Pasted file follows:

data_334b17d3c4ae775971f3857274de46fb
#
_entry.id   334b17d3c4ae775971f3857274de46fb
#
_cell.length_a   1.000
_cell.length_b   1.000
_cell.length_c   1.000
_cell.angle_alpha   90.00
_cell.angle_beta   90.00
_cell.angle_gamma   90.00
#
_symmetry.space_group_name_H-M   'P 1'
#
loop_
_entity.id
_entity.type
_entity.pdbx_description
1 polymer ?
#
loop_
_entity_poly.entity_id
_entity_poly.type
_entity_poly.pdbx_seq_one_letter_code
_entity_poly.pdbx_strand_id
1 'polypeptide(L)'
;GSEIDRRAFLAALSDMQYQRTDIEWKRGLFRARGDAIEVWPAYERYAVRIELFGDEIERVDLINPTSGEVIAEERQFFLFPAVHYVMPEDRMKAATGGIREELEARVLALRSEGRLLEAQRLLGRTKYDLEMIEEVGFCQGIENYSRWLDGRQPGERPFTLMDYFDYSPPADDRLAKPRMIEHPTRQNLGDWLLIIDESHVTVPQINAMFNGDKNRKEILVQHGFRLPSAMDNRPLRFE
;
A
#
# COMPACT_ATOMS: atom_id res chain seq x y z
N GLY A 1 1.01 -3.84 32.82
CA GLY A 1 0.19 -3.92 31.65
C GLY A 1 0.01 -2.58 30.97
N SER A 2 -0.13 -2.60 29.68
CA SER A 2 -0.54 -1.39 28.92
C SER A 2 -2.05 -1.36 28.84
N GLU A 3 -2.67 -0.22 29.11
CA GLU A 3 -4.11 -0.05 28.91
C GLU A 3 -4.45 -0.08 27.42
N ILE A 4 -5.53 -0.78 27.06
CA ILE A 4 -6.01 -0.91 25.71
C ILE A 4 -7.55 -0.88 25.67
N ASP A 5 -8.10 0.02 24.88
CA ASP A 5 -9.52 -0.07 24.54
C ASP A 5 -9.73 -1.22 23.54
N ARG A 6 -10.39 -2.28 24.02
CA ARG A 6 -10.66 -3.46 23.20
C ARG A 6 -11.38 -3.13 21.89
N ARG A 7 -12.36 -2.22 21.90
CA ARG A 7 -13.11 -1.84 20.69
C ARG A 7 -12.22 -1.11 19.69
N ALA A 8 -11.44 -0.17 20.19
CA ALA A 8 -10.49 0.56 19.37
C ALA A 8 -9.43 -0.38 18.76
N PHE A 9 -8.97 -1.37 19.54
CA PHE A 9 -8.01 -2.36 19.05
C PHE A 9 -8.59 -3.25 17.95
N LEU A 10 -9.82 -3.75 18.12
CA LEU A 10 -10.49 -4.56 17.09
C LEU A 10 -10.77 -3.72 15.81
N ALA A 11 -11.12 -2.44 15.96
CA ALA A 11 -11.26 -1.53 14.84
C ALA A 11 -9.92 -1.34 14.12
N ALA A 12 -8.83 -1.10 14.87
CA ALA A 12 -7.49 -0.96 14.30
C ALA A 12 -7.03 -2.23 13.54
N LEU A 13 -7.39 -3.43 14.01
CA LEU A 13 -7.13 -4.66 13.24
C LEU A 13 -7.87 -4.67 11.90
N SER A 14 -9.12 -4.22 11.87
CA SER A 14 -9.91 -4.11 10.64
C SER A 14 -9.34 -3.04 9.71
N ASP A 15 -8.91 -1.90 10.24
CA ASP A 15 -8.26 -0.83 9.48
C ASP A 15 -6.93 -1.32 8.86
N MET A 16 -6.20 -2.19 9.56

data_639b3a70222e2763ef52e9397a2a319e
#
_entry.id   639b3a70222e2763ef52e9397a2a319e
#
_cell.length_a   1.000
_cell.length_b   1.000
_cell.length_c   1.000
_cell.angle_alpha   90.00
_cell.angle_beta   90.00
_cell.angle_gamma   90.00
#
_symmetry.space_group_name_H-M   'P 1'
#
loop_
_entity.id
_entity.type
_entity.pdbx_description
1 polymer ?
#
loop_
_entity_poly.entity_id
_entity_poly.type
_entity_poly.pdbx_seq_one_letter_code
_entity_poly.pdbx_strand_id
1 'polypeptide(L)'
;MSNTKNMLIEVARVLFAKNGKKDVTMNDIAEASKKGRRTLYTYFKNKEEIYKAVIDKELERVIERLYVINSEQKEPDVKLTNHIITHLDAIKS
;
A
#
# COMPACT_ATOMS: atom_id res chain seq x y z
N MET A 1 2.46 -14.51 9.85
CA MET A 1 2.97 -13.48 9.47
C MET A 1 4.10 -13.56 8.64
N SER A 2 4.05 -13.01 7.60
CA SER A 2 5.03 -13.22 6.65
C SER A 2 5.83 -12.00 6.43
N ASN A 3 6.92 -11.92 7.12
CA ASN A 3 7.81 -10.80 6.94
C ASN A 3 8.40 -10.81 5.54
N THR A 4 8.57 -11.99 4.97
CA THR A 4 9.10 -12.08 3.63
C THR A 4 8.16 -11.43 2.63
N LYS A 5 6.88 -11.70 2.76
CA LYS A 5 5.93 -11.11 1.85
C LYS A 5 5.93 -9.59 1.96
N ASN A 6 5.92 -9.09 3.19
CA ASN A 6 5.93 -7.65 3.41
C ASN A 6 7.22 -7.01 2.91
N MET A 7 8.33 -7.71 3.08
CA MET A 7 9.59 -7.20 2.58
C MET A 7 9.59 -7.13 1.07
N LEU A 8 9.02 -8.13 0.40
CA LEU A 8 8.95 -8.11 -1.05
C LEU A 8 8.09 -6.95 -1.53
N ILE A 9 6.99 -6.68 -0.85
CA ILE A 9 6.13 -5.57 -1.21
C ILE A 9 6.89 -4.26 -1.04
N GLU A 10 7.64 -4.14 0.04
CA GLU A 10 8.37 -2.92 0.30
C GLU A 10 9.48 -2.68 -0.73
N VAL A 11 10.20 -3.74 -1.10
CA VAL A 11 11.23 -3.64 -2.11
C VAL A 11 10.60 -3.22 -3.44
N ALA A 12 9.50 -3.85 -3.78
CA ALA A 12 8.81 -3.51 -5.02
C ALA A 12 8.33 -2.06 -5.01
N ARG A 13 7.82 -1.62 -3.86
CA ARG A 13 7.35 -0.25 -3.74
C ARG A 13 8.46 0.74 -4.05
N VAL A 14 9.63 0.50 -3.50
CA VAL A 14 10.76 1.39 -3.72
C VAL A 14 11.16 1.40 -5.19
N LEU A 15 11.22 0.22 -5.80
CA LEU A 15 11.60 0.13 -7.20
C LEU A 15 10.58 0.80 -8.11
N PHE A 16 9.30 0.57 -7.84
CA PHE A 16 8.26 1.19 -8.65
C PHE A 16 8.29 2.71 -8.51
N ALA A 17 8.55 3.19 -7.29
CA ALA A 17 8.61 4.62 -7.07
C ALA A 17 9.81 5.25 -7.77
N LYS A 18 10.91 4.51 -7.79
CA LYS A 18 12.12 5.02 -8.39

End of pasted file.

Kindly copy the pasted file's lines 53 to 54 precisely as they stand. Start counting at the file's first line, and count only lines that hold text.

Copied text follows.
CA ALA A 8 -10.49 0.56 19.37
C ALA A 8 -9.43 -0.38 18.76